**18. **S. Feng, C. Kane, P. A. Lee, and A. D. Stone, “Correlations and fluctuations of coherent wave transmission through disordered media,” Phys. Rev. lett. **61**, 834 (1988). [CrossRef] [PubMed]

**19. **R. Berkovits, M. Kaveh, and S. Feng, “Memory effect of waves in disordered systems: a real-space approach,” Phys. Rev. B **40**, 737 (1989). [CrossRef]

**20. **S. Schott, J. Bertolotti, J.-F. Léger, L. Bourdieu, and S. Gigan, “Characterization of the angular memory effect of scattered light in biological tissues,” Opt. Express **23**, 13505–13516 (2015). [CrossRef] [PubMed]

**21. **J. R. Fienup, T. Crimmins, and W. Holsztynski, “Reconstruction of the support of an object from the support of its autocorrelation,” J. Opt. Soc. Am. **72**, 610–624 (1982). [CrossRef]

**22. **J. Fienup and C. Wackerman, “Phase-retrieval stagnation problems and solutions,” J. Opt. Soc. Am. A **3**, 1897–1907 (1986). [CrossRef]

**23. **B. Ruffing and J. Fleischer, “Spectral correlation of partially or fully developed speckle patterns generated by rough surfaces,” J. Opt. Soc. Am. A **2**, 1637–1643 (1985). [CrossRef]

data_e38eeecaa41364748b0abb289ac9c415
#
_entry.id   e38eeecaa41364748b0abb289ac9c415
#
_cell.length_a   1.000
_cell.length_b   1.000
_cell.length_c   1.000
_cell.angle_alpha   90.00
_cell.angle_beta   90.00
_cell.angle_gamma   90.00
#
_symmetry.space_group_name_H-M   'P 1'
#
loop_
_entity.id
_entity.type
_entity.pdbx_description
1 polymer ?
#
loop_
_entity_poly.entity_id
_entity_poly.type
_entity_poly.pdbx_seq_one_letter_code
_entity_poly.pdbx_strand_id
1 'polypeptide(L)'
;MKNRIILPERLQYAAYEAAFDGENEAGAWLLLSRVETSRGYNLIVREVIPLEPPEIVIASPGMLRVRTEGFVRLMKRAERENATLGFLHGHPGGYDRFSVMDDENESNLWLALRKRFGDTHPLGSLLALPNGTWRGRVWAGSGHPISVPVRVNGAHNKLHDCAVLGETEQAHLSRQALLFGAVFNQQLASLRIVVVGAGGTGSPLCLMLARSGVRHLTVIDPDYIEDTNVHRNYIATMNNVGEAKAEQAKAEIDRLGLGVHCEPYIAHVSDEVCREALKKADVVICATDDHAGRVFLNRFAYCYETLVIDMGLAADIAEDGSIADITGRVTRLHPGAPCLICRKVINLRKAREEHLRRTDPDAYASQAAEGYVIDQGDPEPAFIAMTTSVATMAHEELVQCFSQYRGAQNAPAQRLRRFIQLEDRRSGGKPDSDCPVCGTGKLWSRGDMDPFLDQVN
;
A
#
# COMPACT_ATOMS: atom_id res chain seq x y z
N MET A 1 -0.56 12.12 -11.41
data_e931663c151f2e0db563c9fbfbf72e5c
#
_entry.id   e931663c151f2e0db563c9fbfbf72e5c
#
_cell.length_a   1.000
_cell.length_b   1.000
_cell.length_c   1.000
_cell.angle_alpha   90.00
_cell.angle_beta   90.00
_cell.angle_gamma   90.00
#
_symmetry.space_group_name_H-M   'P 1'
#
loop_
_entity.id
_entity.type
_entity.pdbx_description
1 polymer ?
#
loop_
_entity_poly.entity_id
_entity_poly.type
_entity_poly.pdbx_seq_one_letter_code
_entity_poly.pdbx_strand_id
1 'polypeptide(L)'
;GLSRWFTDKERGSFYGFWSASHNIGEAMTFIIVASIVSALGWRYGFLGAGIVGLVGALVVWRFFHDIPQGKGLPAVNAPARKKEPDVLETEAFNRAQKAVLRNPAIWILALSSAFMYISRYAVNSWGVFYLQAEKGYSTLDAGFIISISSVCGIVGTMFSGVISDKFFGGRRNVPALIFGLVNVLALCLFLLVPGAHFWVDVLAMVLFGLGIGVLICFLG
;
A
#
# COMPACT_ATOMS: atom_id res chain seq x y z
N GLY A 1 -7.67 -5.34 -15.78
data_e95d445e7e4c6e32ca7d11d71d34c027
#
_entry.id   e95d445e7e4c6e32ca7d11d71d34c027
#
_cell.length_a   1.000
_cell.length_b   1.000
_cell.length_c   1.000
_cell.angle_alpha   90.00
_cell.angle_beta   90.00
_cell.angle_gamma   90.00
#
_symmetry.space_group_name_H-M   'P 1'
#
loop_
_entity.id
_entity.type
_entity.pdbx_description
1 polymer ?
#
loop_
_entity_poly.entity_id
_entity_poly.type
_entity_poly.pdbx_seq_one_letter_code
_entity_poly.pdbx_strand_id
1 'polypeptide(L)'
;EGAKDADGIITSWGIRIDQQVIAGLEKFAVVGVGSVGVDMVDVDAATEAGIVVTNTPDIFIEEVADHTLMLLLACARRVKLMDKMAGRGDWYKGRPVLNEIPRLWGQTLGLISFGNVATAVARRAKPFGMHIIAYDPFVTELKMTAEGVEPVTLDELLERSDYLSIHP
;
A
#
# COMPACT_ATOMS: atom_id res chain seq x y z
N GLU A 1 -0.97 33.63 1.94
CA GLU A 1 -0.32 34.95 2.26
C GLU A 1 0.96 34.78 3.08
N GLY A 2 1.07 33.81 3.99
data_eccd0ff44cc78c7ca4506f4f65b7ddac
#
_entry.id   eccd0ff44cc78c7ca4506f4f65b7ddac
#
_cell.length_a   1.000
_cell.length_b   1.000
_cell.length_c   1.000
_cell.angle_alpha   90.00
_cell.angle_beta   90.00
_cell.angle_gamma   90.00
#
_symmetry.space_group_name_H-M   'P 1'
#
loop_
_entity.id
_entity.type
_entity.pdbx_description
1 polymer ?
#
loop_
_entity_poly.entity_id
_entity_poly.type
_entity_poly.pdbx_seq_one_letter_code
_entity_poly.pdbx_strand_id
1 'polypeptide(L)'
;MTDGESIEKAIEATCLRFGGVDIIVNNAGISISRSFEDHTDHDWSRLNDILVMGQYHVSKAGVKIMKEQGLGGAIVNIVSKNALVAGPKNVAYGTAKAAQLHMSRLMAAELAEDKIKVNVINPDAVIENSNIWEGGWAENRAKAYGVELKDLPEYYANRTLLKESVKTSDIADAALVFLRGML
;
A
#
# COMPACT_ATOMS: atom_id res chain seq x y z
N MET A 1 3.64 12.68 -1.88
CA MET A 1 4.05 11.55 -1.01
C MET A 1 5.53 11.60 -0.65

**24. **O. Katz, E. Small, and Y. Silberberg, “Looking around corners and through thin turbid layers in real time with scattered incoherent light,” Nat. Photon. **6**, 549–553 (2012). [CrossRef]

**25. **I. Freund, “Looking through walls and around corners,” Phys. A **168**, 49–65 (1990). [CrossRef]

**26. **B. Judkewitz, R. Horstmeyer, I. M. Vellekoop, I. N. Papadopoulos, and C. Yang, “Translation correlations in anisotropically scattering media,” Nat. Phys. **11**, 684–689 (2015). [CrossRef]

**27. **J. Brake, M. Jang, and C. Yang, “Analyzing the relationship between decorrelation time and tissue thickness in acute rat brain slices using multispeckle diffusing wave spectroscopy,” J. Opt. Soc. Am. A **33**, 270–275 (2016). [CrossRef]

**28. **H. Li, T. Wu, J. Liu, C. Gong, and X. Shao, “Simulation and experimental verification for imaging of gray-scale objects through scattering layers,” Appl. Opt. **55**, 9731–9737 (2016). [CrossRef] [PubMed]

**29. **R. C. Gonzalez and R. E. Woods, *Digital Image Processing* (3rd Edition) (Prentice-Hall, Inc., 2006).